“So his eyesight is good.”  Ragnon nodded.  “What else?”

Roselyn’s color deepened and she looked down.  Then her eyes came up to look at her uncle.  “His emotions were those of a gentleman, unlike King Garthen’s sons, and when he spoke of his mother, he did so with respect and affection.”

“So you think him a good man.”  He nodded, and then looked up for a moment.  “I wonder what kind of captain he is.  For that, I think I’ll have to speak to Beowyn.  He’s spent time with him and his men.”

Evaughnlynn cocked her head.  “You’re wondering why his father sent a group of sailors rather than soldiers?”

“No.”  Her father smiled.  “Most of their best warriors are sailors.  Pirates are a big problem for them.  On the other hand, their military hasn’t seen a major battle since my grandfather’s day.  Mostly they deal with bandits.  I was wondering how bad this illness is.  Benami’s first son disappeared at sea some years ago and Tamir is his heir.  I think Benami sent Tamir to get him out of the country.  I want you two to be very careful in treating it.”

“Don’t worry.”  Evaughnlynn leaned forward and patted him on the knee.  “Sorcha knows what we need to do to avoid exposure.  Our concern is that it has left the Freemen dru at a loss.  Sorcha says they’re very knowledgeable.”

“That stone of yours,” her father said, “has been a useful addition to my council.  Perhaps I should add Roselyn and her stone as well.”

Roselyn blushed again. “I don’t usually see people’s emotions.  His were very strong.”

Ragnon fought back a smile.  “I’ll bet they were.”  He reached across to pat her on the knee.  “I’d better find a husband for you soon or I’ll be defending the keep against your suitors.”

Roselyn went suddenly pale and Ragnon added, “Don’t worry, Roselyn.  I’d never agree to your marriage without consulting you first.”  He glanced at Evaughnlynn.  “I wish I hadn’t been compelled to agree to yours, but our enemies were poised and ready to strike.”

“The marriage agreement has been to my liking, Father. It puts me where I need to be.”

“As you have said before.”  He tilted his head and smiled.  “But I would rather have seen you plead with me to agree to the marriage.”  He shook his head.  “You’re wise beyond your years and as strong-willed as your mother.  I think Prince Thrall will find himself bent to your will and not the reverse.”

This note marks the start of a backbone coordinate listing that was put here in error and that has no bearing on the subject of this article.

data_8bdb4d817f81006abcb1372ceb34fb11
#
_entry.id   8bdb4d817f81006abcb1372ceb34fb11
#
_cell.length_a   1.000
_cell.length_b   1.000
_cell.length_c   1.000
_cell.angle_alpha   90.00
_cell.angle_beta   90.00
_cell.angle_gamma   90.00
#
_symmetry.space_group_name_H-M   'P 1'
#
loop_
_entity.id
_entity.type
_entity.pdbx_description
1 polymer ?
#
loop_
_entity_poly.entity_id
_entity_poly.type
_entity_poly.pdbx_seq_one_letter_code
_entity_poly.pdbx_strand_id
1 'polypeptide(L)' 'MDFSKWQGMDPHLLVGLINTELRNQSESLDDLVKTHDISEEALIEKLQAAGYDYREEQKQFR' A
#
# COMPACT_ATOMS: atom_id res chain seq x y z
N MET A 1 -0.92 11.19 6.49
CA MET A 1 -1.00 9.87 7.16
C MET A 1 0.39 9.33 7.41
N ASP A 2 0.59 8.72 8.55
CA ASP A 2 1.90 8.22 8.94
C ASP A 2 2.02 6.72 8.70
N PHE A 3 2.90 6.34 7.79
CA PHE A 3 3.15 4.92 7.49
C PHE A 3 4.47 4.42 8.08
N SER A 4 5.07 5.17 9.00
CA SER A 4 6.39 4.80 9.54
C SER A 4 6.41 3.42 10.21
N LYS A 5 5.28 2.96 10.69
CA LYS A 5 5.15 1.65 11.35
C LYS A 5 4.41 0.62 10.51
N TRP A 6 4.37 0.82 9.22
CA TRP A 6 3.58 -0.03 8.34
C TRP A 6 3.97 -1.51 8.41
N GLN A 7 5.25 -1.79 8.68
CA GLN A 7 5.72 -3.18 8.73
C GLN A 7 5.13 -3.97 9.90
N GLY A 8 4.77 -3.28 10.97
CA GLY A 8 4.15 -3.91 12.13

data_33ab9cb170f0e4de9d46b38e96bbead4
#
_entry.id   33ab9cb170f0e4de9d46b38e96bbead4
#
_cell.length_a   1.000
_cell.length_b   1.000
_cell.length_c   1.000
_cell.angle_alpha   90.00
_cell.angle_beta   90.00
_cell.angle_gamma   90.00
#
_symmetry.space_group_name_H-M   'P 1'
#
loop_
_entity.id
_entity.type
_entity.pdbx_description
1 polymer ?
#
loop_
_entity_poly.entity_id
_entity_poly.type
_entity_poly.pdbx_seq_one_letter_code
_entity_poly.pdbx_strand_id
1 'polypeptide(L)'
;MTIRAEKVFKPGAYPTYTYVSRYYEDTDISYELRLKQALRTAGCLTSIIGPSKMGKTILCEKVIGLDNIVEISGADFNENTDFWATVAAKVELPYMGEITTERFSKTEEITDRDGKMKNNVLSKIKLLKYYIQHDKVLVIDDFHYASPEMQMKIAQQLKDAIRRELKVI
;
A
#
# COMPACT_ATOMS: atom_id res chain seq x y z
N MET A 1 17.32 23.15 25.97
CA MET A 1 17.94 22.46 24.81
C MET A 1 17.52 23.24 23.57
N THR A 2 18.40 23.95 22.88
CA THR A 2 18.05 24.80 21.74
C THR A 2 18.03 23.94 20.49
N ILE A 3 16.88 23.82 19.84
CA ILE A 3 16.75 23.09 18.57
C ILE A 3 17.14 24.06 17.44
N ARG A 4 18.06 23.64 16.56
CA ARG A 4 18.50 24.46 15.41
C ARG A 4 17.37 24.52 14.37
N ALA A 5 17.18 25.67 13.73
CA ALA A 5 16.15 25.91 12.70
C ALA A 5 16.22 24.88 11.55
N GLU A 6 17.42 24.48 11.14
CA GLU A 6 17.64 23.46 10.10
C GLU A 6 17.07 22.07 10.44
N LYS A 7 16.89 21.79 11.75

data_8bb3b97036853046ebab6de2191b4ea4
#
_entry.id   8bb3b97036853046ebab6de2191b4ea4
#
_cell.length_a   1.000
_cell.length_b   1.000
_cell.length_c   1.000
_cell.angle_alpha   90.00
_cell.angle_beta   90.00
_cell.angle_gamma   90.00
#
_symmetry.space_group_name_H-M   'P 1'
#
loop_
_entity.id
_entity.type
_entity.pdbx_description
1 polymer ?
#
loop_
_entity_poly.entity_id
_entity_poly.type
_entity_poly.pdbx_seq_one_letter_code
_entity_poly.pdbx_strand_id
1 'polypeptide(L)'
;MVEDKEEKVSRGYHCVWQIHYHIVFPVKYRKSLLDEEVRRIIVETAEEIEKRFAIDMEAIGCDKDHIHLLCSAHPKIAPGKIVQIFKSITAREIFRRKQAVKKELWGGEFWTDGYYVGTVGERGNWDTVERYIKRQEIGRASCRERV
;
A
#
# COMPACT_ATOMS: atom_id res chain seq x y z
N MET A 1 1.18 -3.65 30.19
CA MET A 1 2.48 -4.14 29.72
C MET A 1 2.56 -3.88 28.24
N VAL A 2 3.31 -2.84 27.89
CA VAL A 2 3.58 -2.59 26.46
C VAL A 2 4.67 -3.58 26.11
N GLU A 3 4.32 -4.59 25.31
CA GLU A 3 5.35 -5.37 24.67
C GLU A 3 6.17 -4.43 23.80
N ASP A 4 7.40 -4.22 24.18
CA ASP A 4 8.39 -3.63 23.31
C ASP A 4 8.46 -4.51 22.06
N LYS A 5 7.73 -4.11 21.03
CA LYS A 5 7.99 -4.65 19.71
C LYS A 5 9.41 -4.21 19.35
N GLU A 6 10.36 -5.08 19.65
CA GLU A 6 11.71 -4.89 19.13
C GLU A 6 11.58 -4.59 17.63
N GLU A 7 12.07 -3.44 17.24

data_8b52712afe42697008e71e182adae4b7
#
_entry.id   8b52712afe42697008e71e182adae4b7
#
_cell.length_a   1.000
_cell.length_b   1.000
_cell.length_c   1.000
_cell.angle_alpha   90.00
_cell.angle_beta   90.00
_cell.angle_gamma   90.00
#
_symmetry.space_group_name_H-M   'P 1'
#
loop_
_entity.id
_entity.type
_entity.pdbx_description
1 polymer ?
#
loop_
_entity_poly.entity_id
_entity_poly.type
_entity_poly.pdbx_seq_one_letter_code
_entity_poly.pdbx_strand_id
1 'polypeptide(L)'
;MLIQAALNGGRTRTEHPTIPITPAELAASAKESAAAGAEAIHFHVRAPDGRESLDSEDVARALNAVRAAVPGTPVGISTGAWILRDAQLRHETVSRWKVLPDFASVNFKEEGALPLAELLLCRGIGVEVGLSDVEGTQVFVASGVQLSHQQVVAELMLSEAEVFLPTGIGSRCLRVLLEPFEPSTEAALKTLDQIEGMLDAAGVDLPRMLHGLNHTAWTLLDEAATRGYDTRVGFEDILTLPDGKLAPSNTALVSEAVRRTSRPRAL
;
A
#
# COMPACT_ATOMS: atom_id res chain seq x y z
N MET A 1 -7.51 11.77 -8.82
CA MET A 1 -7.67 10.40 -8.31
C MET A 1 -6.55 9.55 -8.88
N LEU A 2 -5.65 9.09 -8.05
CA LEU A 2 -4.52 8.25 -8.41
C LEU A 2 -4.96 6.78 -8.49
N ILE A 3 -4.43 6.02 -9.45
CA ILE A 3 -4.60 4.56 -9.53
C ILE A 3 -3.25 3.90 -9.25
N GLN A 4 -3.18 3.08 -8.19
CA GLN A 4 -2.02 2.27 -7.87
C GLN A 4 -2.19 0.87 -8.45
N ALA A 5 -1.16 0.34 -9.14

Evaughnlynn smiled weakly and leaned back to look out the window.  Prince Thrall had been on her mind much of late.  She had seen the shadows forming around him.  The pattern clearly showed that the Chamberlain, Lord Arnol, wanted Prince Yaldar on the throne, and Yaldar hated his brother.  Prince Hagarn, Thrall’s younger brother, was the right choice, but the king would never agree.  He knew Hagarn would not marry, and he wanted to found a dynasty.

She glanced over at Roselyn.  Since her cousin’s power had begun to grow, and her stone of power become more independent of Sorcha, Roselyn was seeing slightly different patterns than Evaughnlynn.  But they both thought the Freeholds were the key to understanding future events.  Forces and hatreds, old and new, were gathering around the Freeholds.  She knew her intervention would alter the course of events, but whether for better or worse, she wasn’t sure.

Phylon was waiting for her there, because she had asked him to.  Once again he’s the key.  But to what?  She could not yet see the whole pattern, but she suspected that his living in Hawkland had figured in Lady Gwerydd’s decision to give her Sorcha.  The elfin queen was still affecting events years after her death.

Evaughnlynn glanced at her father to see his eyes blink twice and then close.  She smiled and winked at Roselyn sitting across from her.  Roselyn held out her hand and a ball of yarn appeared in it.

Evaughnlynn shook her head, and then crossed her wrists and flapped her hands.  The ball of yarn in Roselyn’s hands disappeared and a sparrow appeared in its place.  Roselyn leaned back and closed her eyes.  A moment later the sparrow flew out the window.

Evaughnlynn let her own eyes close as she reached out for her cousin, now flying in a circle around Captain Tamir and his men at the rear of the caravan.  Then Roselyn flew to where Beowyn rode at the head of the column before heading south along the road, looking for Sgt. Bullnose and Artio.  Evaughnlynn wondered why Roselyn didn’t land on Beowyn’s shoulder, as she had before, to let him know she was flying ahead.